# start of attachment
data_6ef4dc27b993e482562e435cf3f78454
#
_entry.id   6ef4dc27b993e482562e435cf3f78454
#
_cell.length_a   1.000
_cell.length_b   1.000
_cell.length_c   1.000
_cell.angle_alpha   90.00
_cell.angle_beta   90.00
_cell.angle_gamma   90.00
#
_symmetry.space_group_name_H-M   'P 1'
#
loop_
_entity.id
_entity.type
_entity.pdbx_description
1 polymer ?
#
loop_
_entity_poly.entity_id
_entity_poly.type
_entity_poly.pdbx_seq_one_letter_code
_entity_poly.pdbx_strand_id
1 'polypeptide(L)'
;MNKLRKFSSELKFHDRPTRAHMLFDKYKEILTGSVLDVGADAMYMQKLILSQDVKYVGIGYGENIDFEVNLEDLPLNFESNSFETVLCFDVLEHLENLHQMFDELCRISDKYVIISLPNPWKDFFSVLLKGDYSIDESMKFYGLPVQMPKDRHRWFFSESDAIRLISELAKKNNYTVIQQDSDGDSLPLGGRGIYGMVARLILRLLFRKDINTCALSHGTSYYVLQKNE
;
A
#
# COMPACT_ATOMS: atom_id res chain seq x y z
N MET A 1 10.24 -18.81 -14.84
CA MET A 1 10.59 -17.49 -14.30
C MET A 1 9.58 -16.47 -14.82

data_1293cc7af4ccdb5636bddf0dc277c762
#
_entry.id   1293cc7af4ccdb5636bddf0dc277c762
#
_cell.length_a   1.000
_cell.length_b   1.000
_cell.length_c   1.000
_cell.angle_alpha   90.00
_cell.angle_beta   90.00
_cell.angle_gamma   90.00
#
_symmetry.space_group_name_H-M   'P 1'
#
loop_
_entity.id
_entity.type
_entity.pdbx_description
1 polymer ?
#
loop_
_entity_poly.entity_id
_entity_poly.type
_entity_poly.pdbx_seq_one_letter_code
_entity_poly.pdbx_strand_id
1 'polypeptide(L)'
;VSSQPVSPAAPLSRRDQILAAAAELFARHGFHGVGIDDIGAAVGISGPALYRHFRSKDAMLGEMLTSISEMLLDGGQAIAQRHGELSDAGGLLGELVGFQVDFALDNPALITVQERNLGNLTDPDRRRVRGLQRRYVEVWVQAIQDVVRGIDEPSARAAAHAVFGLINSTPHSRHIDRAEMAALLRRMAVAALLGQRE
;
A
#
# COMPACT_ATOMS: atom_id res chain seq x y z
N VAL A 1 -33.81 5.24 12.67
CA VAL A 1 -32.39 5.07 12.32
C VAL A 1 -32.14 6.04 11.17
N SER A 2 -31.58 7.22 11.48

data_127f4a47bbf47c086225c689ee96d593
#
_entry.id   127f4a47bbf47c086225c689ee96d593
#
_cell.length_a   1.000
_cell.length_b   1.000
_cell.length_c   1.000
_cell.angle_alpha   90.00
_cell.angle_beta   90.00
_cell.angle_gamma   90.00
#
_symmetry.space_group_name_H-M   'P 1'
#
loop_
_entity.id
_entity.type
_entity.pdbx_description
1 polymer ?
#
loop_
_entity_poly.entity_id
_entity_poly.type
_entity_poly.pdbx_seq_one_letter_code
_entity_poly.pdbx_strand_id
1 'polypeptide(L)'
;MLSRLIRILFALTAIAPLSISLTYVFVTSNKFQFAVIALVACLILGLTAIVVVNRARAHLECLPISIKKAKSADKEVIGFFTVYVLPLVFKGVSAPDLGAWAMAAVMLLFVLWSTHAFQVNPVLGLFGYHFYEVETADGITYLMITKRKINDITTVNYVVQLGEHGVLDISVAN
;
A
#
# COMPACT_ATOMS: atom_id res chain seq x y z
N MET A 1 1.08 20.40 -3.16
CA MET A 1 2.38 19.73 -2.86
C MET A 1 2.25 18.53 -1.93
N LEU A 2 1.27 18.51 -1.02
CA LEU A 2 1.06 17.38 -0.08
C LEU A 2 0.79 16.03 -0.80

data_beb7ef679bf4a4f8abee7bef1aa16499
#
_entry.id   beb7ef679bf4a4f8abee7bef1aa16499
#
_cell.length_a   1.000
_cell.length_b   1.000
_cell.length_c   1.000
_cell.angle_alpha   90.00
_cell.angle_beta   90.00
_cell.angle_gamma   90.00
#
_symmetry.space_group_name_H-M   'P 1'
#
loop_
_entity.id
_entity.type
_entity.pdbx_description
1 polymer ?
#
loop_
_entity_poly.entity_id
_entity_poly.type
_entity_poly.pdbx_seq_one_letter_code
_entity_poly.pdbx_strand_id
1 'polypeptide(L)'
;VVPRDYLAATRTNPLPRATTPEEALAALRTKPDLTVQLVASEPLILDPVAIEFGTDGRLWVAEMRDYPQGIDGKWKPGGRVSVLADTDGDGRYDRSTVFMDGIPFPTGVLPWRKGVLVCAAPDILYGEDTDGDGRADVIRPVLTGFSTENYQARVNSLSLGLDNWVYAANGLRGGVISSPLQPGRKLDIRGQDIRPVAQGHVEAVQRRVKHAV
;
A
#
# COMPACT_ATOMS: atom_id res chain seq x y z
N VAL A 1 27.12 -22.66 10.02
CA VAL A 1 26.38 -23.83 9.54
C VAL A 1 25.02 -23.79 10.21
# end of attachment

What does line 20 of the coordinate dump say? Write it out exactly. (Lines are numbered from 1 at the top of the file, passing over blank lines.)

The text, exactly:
loop_